PNG government outlines blueprint for future growth
Business and investors in Papua New Guinea are anticipating a change in policy direction, after newly elected Prime Minister James Marape outlined possible long-term reforms to key sectors, among them extractive industries.
The former minister of finance became prime minister on May 30 following the resignation of his predecessor, Peter O’Neill.
This marked the end of O’Neill’s nearly eight years in office, and brought to a close a period of policy disputes and defections – including Marape’s own – within government ranks.
In a break with O’Neill’s approach, Mr Marape struck a somewhat nationalistic tone in his first speech to Parliament on May 30, and afterwards told international media that his government would focus on “taking back the economy”, sparking concerns among foreign businesses and overseas investors.
Plans to reform “outdated” resource laws.
He has indicated he will look to make changes to natural resource legislation, telling Parliament that, at present, “our resource laws are outdated”.
In addition, there is a perception that insufficient levels of major project revenue flow back to the government and local communities.
Mr Marape resigned as minister of finance in April, citing his dissatisfaction with the government’s $13bn deal to develop the Papua LNG project, led by French multi-national Total.
Some analysts have raised concerns that the change of government could delay both the Papua LNG development and expected production increases at the ExxonMobil-led PNG LNG project beyond 2025.
However, Mr Marape has sought to allay such fears, saying that any changes to laws would not be retrospective, and that existing deals would be honoured.
He added that significant changes to extractive industry legislation are unlikely to be implemented for some time.
“I am in the business of making huge decisions in as far as the resource laws are concerned,” he said in a June 5 address to the nation.
“But we will do it very slowly. I am looking at 2025, in which we will migrate to a new legislative framework.”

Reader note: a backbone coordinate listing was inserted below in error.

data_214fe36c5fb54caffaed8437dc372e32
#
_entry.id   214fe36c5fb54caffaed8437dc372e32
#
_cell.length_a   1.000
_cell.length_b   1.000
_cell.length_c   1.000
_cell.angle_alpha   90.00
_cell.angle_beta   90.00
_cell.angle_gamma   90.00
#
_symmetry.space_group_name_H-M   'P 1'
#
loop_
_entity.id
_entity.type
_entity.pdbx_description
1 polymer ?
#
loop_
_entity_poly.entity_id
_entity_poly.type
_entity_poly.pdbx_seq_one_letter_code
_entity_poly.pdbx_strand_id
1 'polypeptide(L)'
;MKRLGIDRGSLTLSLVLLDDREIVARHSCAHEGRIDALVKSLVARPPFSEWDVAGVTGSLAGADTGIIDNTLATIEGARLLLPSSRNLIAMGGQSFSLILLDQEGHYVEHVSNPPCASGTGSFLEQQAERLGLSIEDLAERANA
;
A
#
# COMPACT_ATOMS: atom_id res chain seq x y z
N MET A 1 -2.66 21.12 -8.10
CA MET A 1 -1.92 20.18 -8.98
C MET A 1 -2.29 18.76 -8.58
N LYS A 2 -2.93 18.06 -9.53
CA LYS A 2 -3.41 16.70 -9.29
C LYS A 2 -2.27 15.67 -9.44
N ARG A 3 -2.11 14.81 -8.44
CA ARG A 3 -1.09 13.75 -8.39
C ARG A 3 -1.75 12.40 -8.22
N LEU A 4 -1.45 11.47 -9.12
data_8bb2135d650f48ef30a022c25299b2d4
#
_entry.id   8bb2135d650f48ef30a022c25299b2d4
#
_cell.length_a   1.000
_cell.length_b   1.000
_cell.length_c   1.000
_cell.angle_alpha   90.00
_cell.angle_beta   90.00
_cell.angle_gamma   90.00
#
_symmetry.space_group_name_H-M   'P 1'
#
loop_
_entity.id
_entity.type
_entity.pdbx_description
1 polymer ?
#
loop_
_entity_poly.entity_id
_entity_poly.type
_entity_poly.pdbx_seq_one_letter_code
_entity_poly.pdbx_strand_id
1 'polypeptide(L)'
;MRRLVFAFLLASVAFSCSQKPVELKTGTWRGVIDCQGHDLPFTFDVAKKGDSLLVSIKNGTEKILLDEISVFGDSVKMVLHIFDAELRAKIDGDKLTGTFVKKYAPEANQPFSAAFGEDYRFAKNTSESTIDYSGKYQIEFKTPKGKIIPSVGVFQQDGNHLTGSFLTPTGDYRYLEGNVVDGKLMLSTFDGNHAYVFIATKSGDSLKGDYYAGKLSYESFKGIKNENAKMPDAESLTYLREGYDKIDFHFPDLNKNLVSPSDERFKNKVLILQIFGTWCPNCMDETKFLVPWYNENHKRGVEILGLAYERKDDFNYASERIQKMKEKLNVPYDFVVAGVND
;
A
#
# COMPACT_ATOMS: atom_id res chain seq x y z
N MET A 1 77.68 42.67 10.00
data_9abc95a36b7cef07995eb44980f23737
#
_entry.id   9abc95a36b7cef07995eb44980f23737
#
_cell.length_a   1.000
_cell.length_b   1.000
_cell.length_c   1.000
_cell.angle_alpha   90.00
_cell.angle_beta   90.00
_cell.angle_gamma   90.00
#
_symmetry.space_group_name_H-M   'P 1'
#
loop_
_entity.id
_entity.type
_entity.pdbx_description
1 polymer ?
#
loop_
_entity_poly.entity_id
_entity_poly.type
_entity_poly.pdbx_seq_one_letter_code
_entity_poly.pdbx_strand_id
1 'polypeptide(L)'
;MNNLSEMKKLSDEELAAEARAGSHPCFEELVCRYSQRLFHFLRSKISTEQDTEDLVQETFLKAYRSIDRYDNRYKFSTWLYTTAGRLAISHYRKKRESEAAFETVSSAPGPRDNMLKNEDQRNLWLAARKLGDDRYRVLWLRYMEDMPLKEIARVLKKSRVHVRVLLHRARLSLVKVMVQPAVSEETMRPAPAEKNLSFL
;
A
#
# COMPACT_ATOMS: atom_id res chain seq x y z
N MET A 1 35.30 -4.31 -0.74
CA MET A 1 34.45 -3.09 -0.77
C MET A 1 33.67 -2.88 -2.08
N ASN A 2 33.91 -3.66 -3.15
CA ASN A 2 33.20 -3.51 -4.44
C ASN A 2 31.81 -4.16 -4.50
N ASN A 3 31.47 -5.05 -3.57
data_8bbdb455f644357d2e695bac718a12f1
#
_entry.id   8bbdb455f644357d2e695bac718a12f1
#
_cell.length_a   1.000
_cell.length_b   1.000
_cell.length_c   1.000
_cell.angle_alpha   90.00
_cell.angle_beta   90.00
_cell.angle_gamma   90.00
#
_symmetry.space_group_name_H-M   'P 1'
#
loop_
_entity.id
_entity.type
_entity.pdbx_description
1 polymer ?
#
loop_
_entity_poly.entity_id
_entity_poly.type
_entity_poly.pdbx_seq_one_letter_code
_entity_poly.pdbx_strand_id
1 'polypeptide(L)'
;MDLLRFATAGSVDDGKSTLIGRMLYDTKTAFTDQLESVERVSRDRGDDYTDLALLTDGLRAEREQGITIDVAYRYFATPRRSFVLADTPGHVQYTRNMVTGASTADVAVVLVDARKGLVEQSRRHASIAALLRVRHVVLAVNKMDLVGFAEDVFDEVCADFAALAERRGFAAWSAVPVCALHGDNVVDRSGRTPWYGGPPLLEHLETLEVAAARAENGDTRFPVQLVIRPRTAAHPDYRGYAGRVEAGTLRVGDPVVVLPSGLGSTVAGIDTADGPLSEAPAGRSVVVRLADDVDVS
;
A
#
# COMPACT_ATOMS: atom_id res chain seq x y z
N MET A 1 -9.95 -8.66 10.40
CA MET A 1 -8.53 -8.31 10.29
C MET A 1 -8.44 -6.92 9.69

Agriculture central to growth strategy.
Agriculture will be a particular area of focus in the new government’s policies.
Mr Marape has prioritised the development of processing as a means of boosting earnings for the sector, which accounts for around 25 per cent of GDP and the livelihoods of some 85 per cent of the population.
To this end, the new government has prioritised applying for an EU grant to develop the cocoa industry in the Momase Region.
Mr Marape has also tentatively lent his support to the proposed $600m PNG-China Integrated Agriculture Park Project, on the condition that the development follow “proper economic rationale” and that there be a “return on our investments”.
The organic agriculture subsector has been identified as having particular growth potential, and the new administration is looking to leverage PNG’s location to export produce to lucrative Asian markets such as China, Singapore and Hong Kong.
Investigation launched over loan deal.
The prime minister has also signalled his willingness to break with the O’Neill administration’s approach to foreign loans.
On June 26 he announced a commission of inquiry into a $1.24bn loan taken out by the previous government.
The inquiry comes in the wake of a leaked ombudsman’s report that indicated nine government officials – including O’Neill and Marape – had engaged in improper conduct.
The investigation relates to a loan from the Australian branch of Swiss bank UBS, which was used to buy 150,000 shares in upstream company Oil Search in 2014.
The government’s 10 per cent share was then sold at a loss in 2017 following a collapse in commodity prices. This decision was estimated to have cost the country $420m.
Despite being named in the ombudsman’s report, Mr Marape has defended his actions, saying he will resign if found guilty of improper conduct.
Economic rescue plan.
Even with ambitious plans to reinvigorate growth in key sectors, Mr Marape begins his premiership at a challenging time for the economy.
Opposition politicians have called on the government to develop a rescue plan for what it has described as an “economic crisis”, while Mr Marape has justified his proposed policy reforms by describing the economy as “struggling and bleeding”.
Politicians have drawn particular attention to three key issues: increasing levels of public debt, which rose from 16.3 per cent to 36.9 per cent of GDP over the course of O’Neill’s tenure; a heavy reliance on extractive industries; and concerns related to the health and education sectors.
The need for further economic diversification was highlighted last year following the earthquake that struck Hela Province in February.
In addition to claiming the lives of around 200 people, subsequent damage to industrial infrastructure halted production of major projects such as the PNG LNG plant and the Porgera gold mine for several months.
As a result, the economy recorded 0 per cent growth last year, according to the IMF.
However, despite some negative sentiment, growth prospects for the next two years remain strong.
The IMF forecast GDP would expand by 3.8 per cent this year and by 3.1 per cent in 2020.
Meanwhile, in a more bullish outlook, the World Bank predicted PNG’s economy would grow by 5.1 per cent and 3.1 per cent, respectively.